“Ladies and Gentlemen…Honored by their country, decorated by their Queen, and loved here in America…here are The Beatles.” So went the introduction by Ed Sullivan standing on the makeshift stage built over second base on that hot August night in Shea Stadium. At that point, the crowd’s frenzied screams of anticipation pinned the needle at a level that would continue for the next thirty-plus minutes, blocking out even the ability to recognize what songs they were singing. But let me step back for a minute.
I was a fan from the first moment I heard “I Want to Hold Your Hand” coming over the transistor radio at the end of December 1963. I was playing touch football with some of my friends and, so taken was I by the unique sound, energy and harmonies, unlike anything at the time, that I had to stop and walk over to the radio that sat playing on the hood of a car nearby and just listen.
By April of ’64, their songs held the top five positions on the Billboard charts and, in my bedroom, I was stringing together old radio speakers pulled out of junked cars to plug into that same radio so I could hear those inspiring sounds bigger and clearer. Soon, I would go to Eclipse Music and F.W. Woolworth’s in downtown Paterson, New Jersey to buy my first three long-play vinyl albums, “Meet the Beatles”, “The Beatles Second Album”, and “A Hard Day’s Night”.
That August, along with my fellow high-school rock and roll band mate, Paul Blum, I took a bus to the Port Authority building in New York City, and walked to one of only two movie theaters in the entire metropolitan area showing the film “A Hard Day’s Night” on the first day of its USA release. There they were on the big screen, with big sound, acting like themselves, with all that cheeky, sarcastic humor, being adored and chased by fans, and singing all of those amazing songs. That was it. They were just too good to be true. How could they possibly be real?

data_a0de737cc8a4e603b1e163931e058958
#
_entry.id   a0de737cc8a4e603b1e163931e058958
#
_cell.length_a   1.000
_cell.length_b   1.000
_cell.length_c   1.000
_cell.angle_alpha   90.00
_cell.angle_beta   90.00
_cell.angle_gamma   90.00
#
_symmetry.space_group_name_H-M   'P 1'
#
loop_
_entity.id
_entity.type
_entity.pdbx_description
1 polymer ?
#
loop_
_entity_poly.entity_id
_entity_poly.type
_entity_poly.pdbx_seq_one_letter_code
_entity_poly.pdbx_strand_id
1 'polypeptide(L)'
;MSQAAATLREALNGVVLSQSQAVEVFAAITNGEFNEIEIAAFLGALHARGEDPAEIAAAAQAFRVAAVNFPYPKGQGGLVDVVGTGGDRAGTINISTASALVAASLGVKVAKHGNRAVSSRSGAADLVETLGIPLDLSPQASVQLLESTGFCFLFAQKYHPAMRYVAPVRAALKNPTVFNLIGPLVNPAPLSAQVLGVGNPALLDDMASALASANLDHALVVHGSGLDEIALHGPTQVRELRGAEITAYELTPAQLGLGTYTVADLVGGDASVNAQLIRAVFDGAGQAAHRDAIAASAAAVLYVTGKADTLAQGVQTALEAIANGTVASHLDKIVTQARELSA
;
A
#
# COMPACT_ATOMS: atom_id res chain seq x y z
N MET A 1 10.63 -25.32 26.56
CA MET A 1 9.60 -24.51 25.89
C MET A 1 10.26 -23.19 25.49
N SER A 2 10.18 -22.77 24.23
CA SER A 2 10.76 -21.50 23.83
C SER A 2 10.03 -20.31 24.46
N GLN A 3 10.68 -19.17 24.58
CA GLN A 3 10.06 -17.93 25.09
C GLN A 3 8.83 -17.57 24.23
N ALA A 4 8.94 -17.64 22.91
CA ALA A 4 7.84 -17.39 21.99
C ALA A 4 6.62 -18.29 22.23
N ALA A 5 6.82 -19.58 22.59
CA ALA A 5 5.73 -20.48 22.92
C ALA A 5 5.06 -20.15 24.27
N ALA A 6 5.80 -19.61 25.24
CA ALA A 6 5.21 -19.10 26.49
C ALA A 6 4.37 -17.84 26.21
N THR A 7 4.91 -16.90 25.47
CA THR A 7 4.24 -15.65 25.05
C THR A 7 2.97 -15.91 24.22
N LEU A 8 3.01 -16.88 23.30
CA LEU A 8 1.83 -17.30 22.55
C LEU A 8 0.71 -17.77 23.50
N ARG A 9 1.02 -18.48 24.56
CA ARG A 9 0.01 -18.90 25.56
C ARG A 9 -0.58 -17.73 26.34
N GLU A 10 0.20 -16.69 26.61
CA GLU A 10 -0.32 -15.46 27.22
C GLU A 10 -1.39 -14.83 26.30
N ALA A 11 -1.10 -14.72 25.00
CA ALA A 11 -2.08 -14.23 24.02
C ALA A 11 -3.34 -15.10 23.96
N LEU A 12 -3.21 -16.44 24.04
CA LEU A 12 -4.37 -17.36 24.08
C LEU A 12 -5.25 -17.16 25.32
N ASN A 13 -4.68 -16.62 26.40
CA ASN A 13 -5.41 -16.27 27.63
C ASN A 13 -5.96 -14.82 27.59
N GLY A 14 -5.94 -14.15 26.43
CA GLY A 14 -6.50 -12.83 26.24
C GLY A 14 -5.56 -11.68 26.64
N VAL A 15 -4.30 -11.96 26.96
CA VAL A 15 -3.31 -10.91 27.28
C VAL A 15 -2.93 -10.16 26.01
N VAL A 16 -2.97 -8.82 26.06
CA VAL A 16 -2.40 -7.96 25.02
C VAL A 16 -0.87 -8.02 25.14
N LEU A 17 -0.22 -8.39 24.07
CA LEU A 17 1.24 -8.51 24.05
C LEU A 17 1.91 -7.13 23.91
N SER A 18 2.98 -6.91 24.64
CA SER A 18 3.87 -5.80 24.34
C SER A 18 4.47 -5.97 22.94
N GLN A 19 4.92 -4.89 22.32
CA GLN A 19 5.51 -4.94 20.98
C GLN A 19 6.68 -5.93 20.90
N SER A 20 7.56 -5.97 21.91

One year later, on August 15, 1965, along with over 55,000 other fans, I had a chance to find out. With a ticket in my pocket that cost $5.75, I had a seat waiting for me in the second level behind third base. Now 17 with a three-month-old driver's license, I drove my friend Paul and Beatle-obsessed girlfriend, Michele, to the Port Authority Terminal in Manhattan where we parked the car and took the Number 7 train out to the Shea Stadium/Willets Point stop. The excitement was thicker than the August humidity. We found our way to our seats and, over the next hour, the crowd impatiently sat through opening act performances by King Curtis, Cannibal and the Headhunters, Brenda Holloway and Sounds Incorporated (the band that, only two years later, would play on the Sgt. Pepper’s album track “Good Morning, Good Morning").
Finally, it was time for The Beatles to appear and prove that they were actually real…live…people! Ed Sullivan made his twenty-word introduction that triggered the unprecedented explosion of human-generated noise, and John Lennon, Paul McCartney, George Harrison, and Ringo Starr emerged from the third-base dugout, instruments in hand. As I mentioned earlier, and as the story has often been told, for the next thirty minutes, screams were the only thing that those of us in the crowd could hear… for this was the first stadium rock concert ever and no sound system had yet been built that could handle it. Yes, it was very frustrating not to be able to hear them play, but we all knew their songs by heart. The real reason we were all there was to see them and prove to ourselves that they were real… and to be there in the same place and time with those four lads from Liverpool who would still be bringing us incalculable joy and a stadium full of memories fifty years later.